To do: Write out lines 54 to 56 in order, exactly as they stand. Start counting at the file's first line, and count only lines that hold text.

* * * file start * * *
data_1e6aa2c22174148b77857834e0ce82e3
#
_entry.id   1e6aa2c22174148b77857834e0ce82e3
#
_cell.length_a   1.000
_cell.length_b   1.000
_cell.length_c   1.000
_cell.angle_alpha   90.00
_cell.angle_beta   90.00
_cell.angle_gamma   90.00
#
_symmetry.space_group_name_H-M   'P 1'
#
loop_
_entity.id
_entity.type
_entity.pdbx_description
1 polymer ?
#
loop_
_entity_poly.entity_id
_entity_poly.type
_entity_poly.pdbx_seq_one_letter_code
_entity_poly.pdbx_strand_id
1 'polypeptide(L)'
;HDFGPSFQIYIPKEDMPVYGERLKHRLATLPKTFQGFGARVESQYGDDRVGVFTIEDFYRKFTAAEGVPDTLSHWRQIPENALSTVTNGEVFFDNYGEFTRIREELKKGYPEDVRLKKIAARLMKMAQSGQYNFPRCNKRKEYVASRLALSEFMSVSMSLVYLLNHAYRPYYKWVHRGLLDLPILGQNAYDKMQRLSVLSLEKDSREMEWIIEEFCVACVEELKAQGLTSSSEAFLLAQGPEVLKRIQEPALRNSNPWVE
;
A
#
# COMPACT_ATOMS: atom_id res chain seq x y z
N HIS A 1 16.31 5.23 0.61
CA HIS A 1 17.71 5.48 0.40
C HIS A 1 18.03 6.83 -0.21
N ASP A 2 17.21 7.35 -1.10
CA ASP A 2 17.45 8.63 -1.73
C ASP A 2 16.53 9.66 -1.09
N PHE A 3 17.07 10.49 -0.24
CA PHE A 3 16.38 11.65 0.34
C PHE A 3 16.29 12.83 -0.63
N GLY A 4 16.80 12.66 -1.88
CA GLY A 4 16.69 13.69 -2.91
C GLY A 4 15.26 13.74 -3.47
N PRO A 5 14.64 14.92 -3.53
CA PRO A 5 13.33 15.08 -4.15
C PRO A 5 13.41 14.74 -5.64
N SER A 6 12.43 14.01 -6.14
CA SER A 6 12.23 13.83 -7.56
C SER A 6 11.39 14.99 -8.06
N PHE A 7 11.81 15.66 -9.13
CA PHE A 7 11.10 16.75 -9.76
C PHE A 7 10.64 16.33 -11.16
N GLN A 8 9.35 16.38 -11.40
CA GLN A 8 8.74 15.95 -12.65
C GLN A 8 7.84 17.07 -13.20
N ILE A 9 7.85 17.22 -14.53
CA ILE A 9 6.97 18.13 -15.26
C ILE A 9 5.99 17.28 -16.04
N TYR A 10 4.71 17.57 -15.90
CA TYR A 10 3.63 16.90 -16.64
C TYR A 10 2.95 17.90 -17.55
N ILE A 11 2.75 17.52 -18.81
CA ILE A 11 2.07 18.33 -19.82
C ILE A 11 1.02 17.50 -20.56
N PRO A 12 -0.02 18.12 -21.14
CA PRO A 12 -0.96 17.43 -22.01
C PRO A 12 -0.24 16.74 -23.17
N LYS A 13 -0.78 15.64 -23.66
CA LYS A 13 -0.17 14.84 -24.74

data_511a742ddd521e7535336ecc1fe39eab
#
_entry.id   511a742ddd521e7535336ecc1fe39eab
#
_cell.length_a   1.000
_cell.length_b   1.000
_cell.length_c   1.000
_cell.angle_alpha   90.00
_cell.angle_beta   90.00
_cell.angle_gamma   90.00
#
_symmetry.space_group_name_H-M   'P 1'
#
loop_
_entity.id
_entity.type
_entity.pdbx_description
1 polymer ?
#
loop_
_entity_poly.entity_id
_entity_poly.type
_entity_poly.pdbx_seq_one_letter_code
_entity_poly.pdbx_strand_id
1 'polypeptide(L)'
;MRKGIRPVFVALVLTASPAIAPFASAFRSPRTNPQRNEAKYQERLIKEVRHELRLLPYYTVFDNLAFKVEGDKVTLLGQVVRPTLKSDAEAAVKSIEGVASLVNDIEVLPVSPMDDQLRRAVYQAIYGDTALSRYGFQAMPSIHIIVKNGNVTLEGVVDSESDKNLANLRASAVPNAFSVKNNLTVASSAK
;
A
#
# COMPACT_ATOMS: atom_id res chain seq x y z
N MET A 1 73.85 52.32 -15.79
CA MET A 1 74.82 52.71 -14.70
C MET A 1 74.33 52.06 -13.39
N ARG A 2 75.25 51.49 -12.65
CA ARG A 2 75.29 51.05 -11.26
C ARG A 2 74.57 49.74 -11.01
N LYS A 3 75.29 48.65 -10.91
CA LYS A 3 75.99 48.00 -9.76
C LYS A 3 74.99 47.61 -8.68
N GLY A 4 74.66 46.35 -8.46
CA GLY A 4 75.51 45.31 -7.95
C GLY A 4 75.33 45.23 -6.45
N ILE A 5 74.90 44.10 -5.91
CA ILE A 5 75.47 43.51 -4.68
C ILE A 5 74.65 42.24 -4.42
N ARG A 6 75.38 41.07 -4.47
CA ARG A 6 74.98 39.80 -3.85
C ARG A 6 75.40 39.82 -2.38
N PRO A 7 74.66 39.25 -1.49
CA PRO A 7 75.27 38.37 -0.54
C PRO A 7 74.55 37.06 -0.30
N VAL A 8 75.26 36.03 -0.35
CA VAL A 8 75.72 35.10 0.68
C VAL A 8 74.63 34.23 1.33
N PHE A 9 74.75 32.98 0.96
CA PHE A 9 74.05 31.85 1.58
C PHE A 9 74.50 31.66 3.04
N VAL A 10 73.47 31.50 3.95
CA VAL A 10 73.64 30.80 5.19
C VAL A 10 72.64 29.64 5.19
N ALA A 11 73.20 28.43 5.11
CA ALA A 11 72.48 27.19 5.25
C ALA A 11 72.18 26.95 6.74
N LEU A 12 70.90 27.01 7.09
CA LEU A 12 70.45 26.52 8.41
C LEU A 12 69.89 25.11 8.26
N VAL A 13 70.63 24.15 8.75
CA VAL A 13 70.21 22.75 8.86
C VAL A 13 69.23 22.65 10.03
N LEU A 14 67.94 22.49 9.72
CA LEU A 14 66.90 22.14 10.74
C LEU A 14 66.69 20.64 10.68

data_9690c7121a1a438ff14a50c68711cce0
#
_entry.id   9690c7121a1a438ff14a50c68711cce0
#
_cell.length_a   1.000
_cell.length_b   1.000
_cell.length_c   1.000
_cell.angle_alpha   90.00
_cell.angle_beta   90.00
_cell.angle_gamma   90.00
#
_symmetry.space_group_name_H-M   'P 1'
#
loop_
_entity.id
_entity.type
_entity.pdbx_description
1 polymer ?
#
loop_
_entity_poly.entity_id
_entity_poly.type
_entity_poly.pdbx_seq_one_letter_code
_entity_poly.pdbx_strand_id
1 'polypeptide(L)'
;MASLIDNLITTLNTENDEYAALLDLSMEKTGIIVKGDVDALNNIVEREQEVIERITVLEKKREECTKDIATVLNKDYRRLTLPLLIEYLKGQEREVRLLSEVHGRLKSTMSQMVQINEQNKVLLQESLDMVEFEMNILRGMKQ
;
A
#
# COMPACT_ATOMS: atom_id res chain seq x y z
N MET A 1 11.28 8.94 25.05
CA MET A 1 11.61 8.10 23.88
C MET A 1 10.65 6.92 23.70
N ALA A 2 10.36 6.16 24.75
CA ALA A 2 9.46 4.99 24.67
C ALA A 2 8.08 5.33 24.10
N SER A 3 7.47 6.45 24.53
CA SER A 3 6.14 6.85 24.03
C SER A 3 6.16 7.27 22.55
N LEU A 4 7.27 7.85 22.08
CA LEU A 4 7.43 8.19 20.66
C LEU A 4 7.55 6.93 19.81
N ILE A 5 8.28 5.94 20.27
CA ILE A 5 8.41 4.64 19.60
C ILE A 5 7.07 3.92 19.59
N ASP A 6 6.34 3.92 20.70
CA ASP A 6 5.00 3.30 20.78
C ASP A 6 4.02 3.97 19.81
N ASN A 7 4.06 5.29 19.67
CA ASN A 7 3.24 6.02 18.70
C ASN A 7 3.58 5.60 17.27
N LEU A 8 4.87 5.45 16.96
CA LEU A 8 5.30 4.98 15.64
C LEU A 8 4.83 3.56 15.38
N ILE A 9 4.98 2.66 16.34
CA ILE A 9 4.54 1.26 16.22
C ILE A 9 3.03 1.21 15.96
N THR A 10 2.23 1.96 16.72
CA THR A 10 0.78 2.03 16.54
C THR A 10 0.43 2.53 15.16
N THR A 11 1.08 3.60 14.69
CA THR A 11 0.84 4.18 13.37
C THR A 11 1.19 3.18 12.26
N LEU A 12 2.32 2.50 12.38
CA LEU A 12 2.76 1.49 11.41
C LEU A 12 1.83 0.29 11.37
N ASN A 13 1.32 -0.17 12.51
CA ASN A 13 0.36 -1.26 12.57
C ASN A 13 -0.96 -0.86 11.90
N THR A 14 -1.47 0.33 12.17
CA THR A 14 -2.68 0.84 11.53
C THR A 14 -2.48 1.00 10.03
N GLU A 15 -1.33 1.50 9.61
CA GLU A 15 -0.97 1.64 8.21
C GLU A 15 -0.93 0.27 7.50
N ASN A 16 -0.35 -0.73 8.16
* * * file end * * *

C GLN A 8 7.84 17.07 -13.20
N ILE A 9 7.85 17.22 -14.53
CA ILE A 9 6.97 18.13 -15.26